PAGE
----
Features, Music, Review | by — November 28, 2007

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November 27th, 2007
Dingwalls, Camden

by Miscellaneous

Last Tuesday, I was treated to a feast of musical smarties – no – skittles – the sour ones – much better. And so we have Caribou – purveyors of the finest most delectable beats and shoegazey walls of spangly sound. Yes, this is psychedelic folktronica at its best – why? Probably because they’ve been doing it longer than most of the others. Along with the band Fridge, they pretty much set the whole thing in motion late nineties / early noughties.

Caribou (previously called Manitoba) is essentially main man Dan Snaith and a collection of musicians he’s got together with over the years. Though to start with it was just him and a lot of his toys – I am imagining a big room full of instruments from all over the planet – A big kid’s ball pool of colourful sounding things to twang, bang and whatever else!

Dan’s initial dabblings came in the shape of “Start Breaking My Heart” back in 2001 on Leaf records. I fell in love with his music then and still am now. And then, 2 years later, his second album surfaced – “Up In Flames”. At this time he was still under the name of Manitoba. Anyway, this album marked the start of his more retro 60s psychedelia influenced sound. Without losing the roots of his electronic sound completely, he branches off into new territories with an even bigger herb-rack of instruments and sounds. Guitars, flutes, and of coarse, drums. But these are real drums – acoustic drums. Having played second fiddle to the programmed digital beats of the first album – the glorious natural drum sounds are now right up front – and having seen him play them live, he’s a damn fine drummer. Not only that, he takes his first steps into opening up his throat-box and playing with his voice!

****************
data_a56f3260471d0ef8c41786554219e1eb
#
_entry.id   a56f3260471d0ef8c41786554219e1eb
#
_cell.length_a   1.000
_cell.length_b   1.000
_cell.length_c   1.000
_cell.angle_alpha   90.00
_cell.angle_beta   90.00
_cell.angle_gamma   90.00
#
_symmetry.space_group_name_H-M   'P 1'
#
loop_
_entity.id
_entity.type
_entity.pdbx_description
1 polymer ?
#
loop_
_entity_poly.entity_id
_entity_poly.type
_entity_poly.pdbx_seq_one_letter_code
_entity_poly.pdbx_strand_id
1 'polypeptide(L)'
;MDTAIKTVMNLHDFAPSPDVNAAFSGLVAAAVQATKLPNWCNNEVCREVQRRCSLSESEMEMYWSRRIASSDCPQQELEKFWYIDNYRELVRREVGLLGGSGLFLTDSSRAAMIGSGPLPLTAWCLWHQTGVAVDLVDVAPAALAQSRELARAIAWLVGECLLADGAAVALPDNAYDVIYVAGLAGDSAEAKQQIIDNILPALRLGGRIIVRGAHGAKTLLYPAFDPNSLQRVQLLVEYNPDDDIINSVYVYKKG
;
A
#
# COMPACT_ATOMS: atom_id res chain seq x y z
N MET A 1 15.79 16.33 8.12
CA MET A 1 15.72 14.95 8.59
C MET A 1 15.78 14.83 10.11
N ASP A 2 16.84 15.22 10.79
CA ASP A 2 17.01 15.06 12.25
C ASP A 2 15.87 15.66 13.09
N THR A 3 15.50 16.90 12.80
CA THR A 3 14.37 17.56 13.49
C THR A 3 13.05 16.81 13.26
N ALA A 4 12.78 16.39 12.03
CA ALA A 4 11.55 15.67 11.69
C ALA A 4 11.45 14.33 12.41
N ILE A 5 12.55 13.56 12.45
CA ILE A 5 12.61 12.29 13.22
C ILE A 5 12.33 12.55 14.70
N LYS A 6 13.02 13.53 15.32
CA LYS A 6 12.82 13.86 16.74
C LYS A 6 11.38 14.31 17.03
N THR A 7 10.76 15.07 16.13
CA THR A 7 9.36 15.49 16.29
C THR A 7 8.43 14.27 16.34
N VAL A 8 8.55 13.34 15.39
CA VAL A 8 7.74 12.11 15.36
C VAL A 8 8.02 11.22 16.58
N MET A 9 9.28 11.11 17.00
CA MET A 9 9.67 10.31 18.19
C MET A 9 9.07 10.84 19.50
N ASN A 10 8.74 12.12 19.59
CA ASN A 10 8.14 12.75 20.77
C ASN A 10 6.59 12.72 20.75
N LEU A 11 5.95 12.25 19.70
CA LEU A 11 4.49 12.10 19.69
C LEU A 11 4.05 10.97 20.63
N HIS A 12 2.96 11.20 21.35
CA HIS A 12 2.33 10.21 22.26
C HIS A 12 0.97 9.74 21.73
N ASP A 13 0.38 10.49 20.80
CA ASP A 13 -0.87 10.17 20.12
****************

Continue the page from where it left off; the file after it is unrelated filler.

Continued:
The next 2 albums, now under the name of Caribou (taken from the name of the curious Canadian moose-type creature), are basically going further in that direction – developing the sound and getting better all the time. His latest offering – “Andorra” – now fully laden with vocals and being more traditionally structured as songs will probably be his most commercially successful album to date. It’s a joy to listen to.

Having played about with such a wide variety of instruments over the years, he’s obviously become a pretty versatile musician but can’t do everything himself at a live performance. To see Caribou live is to immerse yourself in the sounds of Dan Snaith’s long crafted art and energy and his band help him do exactly that. Backed up with a guitarist, bassist and second drummer (he plays himself too) it’s like being showered in, well, yes sour skittles! or those fizzy cola bottles – except they’re not just the boring old cola brown – oh no – you are treated to waves of rainbow-coloured barrages of noise. Topped off with a backdrop of wacky spiraling op-art visuals and multi-coloured lights, the whole thing works a treat – and translates over perfectly live.

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